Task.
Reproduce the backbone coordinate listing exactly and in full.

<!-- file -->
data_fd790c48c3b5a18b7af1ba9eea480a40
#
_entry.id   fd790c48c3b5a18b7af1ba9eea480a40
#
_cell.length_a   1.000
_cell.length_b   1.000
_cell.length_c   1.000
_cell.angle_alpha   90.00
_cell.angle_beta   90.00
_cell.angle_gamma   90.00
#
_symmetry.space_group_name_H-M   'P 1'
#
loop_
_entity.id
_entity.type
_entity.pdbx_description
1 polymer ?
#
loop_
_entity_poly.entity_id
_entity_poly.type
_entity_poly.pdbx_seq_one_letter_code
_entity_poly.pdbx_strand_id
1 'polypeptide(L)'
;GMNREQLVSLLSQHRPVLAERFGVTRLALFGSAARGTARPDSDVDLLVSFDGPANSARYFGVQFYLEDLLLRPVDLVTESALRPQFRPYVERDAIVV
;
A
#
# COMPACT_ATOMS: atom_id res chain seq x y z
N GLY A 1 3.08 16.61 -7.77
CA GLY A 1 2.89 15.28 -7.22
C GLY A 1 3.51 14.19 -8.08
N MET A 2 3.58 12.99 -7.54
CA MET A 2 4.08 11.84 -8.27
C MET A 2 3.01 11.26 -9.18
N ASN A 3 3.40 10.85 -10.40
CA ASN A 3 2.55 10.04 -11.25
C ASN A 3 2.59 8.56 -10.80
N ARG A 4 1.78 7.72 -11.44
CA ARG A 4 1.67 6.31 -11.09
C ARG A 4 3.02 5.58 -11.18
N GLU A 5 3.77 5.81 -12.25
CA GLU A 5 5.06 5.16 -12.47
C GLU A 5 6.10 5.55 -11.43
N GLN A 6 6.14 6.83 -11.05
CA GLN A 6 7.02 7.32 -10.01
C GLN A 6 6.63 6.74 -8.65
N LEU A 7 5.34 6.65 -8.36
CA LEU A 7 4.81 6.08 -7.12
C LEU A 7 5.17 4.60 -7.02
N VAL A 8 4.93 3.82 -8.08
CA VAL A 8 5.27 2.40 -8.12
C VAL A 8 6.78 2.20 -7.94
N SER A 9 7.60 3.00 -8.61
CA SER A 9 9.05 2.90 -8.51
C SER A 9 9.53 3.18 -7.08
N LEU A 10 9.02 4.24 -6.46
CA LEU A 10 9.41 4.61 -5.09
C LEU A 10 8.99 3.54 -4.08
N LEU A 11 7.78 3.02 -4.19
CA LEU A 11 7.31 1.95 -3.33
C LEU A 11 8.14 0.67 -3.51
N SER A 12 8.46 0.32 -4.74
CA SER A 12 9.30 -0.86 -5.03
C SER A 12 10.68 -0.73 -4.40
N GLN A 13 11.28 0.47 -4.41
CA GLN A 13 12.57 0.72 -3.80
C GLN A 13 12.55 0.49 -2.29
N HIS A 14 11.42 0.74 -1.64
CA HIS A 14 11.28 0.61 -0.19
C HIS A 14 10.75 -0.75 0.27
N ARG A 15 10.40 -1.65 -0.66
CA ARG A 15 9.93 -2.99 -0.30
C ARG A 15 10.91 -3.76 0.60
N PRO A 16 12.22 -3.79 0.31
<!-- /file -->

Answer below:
data_fd790c48c3b5a18b7af1ba9eea480a40
#
_entry.id   fd790c48c3b5a18b7af1ba9eea480a40
#
_cell.length_a   1.000
_cell.length_b   1.000
_cell.length_c   1.000
_cell.angle_alpha   90.00
_cell.angle_beta   90.00
_cell.angle_gamma   90.00
#
_symmetry.space_group_name_H-M   'P 1'
#
loop_
_entity.id
_entity.type
_entity.pdbx_description
1 polymer ?
#
loop_
_entity_poly.entity_id
_entity_poly.type
_entity_poly.pdbx_seq_one_letter_code
_entity_poly.pdbx_strand_id
1 'polypeptide(L)'
;GMNREQLVSLLSQHRPVLAERFGVTRLALFGSAARGTARPDSDVDLLVSFDGPANSARYFGVQFYLEDLLLRPVDLVTESALRPQFRPYVERDAIVV
;
A
#
# COMPACT_ATOMS: atom_id res chain seq x y z
N GLY A 1 3.08 16.61 -7.77
CA GLY A 1 2.89 15.28 -7.22
C GLY A 1 3.51 14.19 -8.08
N MET A 2 3.58 12.99 -7.54
CA MET A 2 4.08 11.84 -8.27
C MET A 2 3.01 11.26 -9.18
N ASN A 3 3.40 10.85 -10.40
CA ASN A 3 2.55 10.04 -11.25
C ASN A 3 2.59 8.56 -10.80
N ARG A 4 1.78 7.72 -11.44
CA ARG A 4 1.67 6.31 -11.09
C ARG A 4 3.02 5.58 -11.18
N GLU A 5 3.77 5.81 -12.25
CA GLU A 5 5.06 5.16 -12.47
C GLU A 5 6.10 5.55 -11.43
N GLN A 6 6.14 6.83 -11.05
CA GLN A 6 7.02 7.32 -10.01
C GLN A 6 6.63 6.74 -8.65
N LEU A 7 5.34 6.65 -8.36
CA LEU A 7 4.81 6.08 -7.12
C LEU A 7 5.17 4.60 -7.02
N VAL A 8 4.93 3.82 -8.08
CA VAL A 8 5.27 2.40 -8.12
C VAL A 8 6.78 2.20 -7.94
N SER A 9 7.60 3.00 -8.61
CA SER A 9 9.05 2.90 -8.51
C SER A 9 9.53 3.18 -7.08
N LEU A 10 9.02 4.24 -6.46
CA LEU A 10 9.41 4.61 -5.09
C LEU A 10 8.99 3.54 -4.08
N LEU A 11 7.78 3.02 -4.19
CA LEU A 11 7.31 1.95 -3.33
C LEU A 11 8.14 0.67 -3.51
N SER A 12 8.46 0.32 -4.74
CA SER A 12 9.30 -0.86 -5.03
C SER A 12 10.68 -0.73 -4.40
N GLN A 13 11.28 0.47 -4.41
CA GLN A 13 12.57 0.72 -3.80
C GLN A 13 12.55 0.49 -2.29
N HIS A 14 11.42 0.74 -1.64
CA HIS A 14 11.28 0.61 -0.19
C HIS A 14 10.75 -0.75 0.27
N ARG A 15 10.40 -1.65 -0.66
CA ARG A 15 9.93 -2.99 -0.30
C ARG A 15 10.91 -3.76 0.60
N PRO A 16 12.22 -3.79 0.31